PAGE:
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Meet the author:
J.D. Isip
J.D. Isip.jpg

Thank you for sharing this powerfully evocative poem with us. The narrative voice oscillates between eliciting a sense of fear and foreboding in the face of danger, and a sense of freedom from the constraints of fear. Can you speak to your motivations for writing the poem and the kinds of experiences you’re speaking to?

Thank you! It really began with the epigraph, which is a line Demi Moore’s character, Jules, says at this critical moment in the 1985 film, St Elmo’s Fire. A friend of mine had posted about how this movie couldn’t ‘speak to brown people’ (whole cast is white, of course), and I rejected that statement out of hand because I grew up adoring this movie. So, I’d been toying with what messages are universal in the film and can I try to capture that. Of course, as poems tend to do, it veered far from this impetus (Georgetown, the film’s setting, is a long way from the California coast, not a single swimming scene in the movie, etc). At its heart, though, St Elmo’s Fire is a movie about ‘swimming away’ from the known into the unknown, growing up, trying to prove yourself. When you get old enough, you realise the only one you are trying to outswim is you.

Your poem uses vivid imagery and evocative language to illustrate the narrator's relationship with water. Can you tell us about the symbolism of the ocean in this piece?

A long time ago, pre-internet, there were these ‘personality tests’ in magazines like Cosmopolitan (maybe they’re still there, been a while since I picked up an issue), and I remembered one where there was a question about ‘the ocean’ and you had to come up with a word to describe it. I said ‘scary’, and all of my friends laughed because it was supposed to reveal how you feel about sex. Well, not only do I stand by scary about both the ocean and sex, but I know a thing or two about it, growing up in Long Beach, California. I am describing moments that actually happened to me (though they didn’t all happen at once as they do in the poem), but I am definitely aiming for more metaphorical weight. Don’t get me wrong, I love the ocean and I am a pretty good swimmer (and dolphins are cute and playful), but I respect things that can kill me.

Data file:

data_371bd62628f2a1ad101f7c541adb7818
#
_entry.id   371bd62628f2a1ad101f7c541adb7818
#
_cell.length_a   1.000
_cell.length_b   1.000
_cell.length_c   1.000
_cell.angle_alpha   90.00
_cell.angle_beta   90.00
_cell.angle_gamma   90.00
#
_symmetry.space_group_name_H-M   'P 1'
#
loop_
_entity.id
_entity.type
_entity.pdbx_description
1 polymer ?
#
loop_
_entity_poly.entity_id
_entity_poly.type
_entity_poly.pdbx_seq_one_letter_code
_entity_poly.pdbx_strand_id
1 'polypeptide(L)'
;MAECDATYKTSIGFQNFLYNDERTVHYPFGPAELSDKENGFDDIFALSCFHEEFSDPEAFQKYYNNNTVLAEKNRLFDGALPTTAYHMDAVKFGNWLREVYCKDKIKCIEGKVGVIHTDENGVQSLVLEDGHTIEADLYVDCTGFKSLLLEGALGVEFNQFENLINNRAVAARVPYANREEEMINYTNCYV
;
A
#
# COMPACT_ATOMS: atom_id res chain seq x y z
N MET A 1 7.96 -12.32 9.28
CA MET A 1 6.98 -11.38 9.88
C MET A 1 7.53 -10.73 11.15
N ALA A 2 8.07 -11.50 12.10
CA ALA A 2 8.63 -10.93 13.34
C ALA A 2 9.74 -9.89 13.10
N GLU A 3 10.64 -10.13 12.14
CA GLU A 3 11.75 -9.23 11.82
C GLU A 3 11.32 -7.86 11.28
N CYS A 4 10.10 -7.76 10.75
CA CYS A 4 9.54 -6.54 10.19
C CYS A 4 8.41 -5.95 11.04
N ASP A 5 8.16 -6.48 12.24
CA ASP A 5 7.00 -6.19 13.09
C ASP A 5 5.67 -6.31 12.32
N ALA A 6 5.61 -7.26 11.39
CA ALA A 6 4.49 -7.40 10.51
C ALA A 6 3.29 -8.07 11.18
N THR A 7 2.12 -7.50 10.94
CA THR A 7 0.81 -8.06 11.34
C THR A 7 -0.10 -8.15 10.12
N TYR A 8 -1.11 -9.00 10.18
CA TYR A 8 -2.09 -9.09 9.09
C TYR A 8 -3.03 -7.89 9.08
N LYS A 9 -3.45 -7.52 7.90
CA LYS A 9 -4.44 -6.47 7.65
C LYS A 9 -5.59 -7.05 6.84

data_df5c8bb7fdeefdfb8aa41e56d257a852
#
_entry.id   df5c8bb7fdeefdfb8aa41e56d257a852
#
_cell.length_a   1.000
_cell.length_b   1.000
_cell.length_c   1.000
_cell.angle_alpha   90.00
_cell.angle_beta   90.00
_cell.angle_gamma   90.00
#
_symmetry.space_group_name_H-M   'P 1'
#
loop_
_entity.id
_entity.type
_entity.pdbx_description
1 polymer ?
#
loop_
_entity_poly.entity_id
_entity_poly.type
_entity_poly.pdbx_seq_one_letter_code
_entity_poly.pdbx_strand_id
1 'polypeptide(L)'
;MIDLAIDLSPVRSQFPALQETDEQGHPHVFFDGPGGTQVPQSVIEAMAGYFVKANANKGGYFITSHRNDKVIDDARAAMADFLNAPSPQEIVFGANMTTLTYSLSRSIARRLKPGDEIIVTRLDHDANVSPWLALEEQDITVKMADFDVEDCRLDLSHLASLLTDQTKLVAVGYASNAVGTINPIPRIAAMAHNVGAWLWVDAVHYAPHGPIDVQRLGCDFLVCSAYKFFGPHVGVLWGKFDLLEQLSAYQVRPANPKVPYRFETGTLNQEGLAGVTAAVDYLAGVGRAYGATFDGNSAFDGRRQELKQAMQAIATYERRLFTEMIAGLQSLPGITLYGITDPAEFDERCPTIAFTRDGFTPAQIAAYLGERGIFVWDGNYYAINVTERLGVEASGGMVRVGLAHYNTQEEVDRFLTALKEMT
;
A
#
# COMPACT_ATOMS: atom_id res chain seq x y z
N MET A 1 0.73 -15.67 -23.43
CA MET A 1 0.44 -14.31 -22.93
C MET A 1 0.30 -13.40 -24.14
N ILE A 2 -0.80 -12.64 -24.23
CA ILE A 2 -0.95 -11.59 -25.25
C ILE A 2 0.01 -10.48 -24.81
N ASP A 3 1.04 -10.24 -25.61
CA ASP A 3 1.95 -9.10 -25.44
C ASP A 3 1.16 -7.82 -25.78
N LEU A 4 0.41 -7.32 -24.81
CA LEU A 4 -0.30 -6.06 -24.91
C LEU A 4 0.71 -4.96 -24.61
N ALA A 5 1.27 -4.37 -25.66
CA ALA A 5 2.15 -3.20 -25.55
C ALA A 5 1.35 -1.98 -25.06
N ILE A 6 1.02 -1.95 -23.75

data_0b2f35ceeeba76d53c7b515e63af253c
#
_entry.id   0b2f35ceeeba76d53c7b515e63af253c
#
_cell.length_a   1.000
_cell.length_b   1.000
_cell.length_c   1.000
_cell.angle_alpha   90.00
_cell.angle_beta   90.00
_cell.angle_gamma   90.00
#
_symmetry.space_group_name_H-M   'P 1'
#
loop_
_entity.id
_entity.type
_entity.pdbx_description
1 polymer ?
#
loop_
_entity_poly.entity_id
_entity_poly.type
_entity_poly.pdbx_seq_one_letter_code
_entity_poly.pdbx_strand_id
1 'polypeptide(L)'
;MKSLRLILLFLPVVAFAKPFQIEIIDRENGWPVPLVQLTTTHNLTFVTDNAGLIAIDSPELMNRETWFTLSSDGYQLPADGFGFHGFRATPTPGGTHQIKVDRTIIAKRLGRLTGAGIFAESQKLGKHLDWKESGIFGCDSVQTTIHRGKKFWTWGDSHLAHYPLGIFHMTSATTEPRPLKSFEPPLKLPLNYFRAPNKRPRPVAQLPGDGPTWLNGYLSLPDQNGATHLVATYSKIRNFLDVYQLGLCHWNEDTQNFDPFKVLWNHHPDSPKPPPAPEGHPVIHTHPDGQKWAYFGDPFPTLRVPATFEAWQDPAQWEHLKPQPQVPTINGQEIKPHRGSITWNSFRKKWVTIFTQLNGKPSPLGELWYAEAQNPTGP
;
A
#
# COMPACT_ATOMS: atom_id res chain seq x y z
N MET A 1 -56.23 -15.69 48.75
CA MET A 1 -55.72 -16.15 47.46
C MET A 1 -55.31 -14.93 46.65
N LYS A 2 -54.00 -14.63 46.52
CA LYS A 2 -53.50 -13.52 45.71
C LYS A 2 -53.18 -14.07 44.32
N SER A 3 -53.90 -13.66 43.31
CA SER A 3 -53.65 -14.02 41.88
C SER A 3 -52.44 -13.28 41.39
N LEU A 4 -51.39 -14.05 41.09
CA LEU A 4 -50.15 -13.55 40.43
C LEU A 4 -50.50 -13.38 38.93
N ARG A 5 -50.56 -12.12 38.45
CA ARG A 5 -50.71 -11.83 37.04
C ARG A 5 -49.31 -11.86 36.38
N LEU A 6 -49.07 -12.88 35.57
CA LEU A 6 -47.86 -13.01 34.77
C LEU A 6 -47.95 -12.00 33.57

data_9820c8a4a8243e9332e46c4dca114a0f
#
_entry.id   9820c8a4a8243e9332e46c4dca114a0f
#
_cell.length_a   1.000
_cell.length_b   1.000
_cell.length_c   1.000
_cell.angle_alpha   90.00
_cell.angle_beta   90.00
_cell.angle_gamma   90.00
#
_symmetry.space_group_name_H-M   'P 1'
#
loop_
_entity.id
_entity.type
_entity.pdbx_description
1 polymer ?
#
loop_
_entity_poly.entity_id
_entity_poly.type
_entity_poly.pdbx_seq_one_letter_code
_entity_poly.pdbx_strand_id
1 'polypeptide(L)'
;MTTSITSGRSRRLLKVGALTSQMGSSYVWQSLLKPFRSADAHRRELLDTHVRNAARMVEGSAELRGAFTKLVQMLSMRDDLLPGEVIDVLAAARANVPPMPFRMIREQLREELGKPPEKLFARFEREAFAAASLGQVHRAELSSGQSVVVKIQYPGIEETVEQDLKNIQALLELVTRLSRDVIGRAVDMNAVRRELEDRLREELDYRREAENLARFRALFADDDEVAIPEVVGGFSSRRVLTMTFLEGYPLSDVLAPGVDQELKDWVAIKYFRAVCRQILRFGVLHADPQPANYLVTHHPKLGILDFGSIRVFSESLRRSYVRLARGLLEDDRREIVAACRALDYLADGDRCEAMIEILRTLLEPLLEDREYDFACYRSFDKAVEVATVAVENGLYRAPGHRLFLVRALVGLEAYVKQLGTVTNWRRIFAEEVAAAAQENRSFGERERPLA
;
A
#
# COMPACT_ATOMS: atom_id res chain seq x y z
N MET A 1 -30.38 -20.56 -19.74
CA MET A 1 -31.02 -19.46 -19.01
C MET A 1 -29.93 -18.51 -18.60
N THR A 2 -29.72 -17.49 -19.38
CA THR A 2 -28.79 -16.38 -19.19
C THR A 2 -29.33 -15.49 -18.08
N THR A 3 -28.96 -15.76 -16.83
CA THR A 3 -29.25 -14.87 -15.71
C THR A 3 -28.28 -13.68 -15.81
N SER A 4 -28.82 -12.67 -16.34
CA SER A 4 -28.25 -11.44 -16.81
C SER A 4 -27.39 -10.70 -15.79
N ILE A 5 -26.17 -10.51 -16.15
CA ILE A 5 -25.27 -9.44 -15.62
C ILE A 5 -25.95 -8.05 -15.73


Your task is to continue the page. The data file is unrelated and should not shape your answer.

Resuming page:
The strength of the poem’s narrative storytelling and voice both draws the reader in, and leaves room for interpretation. Can you speak to your decisions around the narrator’s point of view or other elements of craft that helped you to locate the reader within the narrative in such an immersive way?

I appreciate you picking up on this; it’s incredibly important for me as a poet to bring the reader into the experience. That shouldn’t be unique, but I think all writers (I am certainly guilty of it) can miss the mark when we forget we have an audience, our writing isn't ‘just for us’. As I tell my students, ‘If you want to write for yourself, keep a journal... then burn it’. I consciously switch perspective from first person to second person in the second stanza. It’s a risk to go second person and one I’d maybe suggest avoiding in a workshop (which is why folks should always take workshop feedback with a grain of salt, by the way... everyone’s mostly guessing), but – forgive me, I know this sounds so, well – it felt right. I also pulled back on ocean-specific imagery because it should be apparent to any reader that this isn’t just about the ocean, if it is about the ocean at all.

How does your poem speak to the possibility of an otherwise and what do you hope the reader will take away from this poem?

Going back to St Elmo’s Fire and my friend’s commentary, I think I began wanting to say something about ‘limiting our perspective’ – when we start saying ‘this or that doesn’t speak to me because the characters don’t look like me, it’s not in my timeline, whatever’ we really cut off a lot of possibilities in our lives. What I end up saying, I think (or hope) is a choice about how you live your life. Do you keep trying to show folks how far out you can go, or do you accept that maybe the only person you have to impress is you? Honestly, I don't know if I necessarily believe that, mind you, but I think it’s a great ‘goal’. I know there is definitely a Dao influence in this (because of the water metaphor) because I believe deeply that you can never ‘conquer’ the ocean, but you can learn from it, flow with it, which is a good way to live. ‘Otherwise’ it’s all upstream and it is exhausting.


J.D. Isip’s full-length poetry collections include Kissing the Wound (Moon Tide Press, 2023) and Pocketing Feathers (Sadie Girl Press, 2015). His third collection, tentatively titled Reluctant Prophets, will be released by Moon Tide Press in early 2025. J.D. lives in Texas with his dogs, Ivy and Bucky.

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Read J.D. Isip's poem Lost in the Pacific

in the Ruptures issue

This interview was conducted by Otherwise creative non-fiction and memoir editor Laura Moran.

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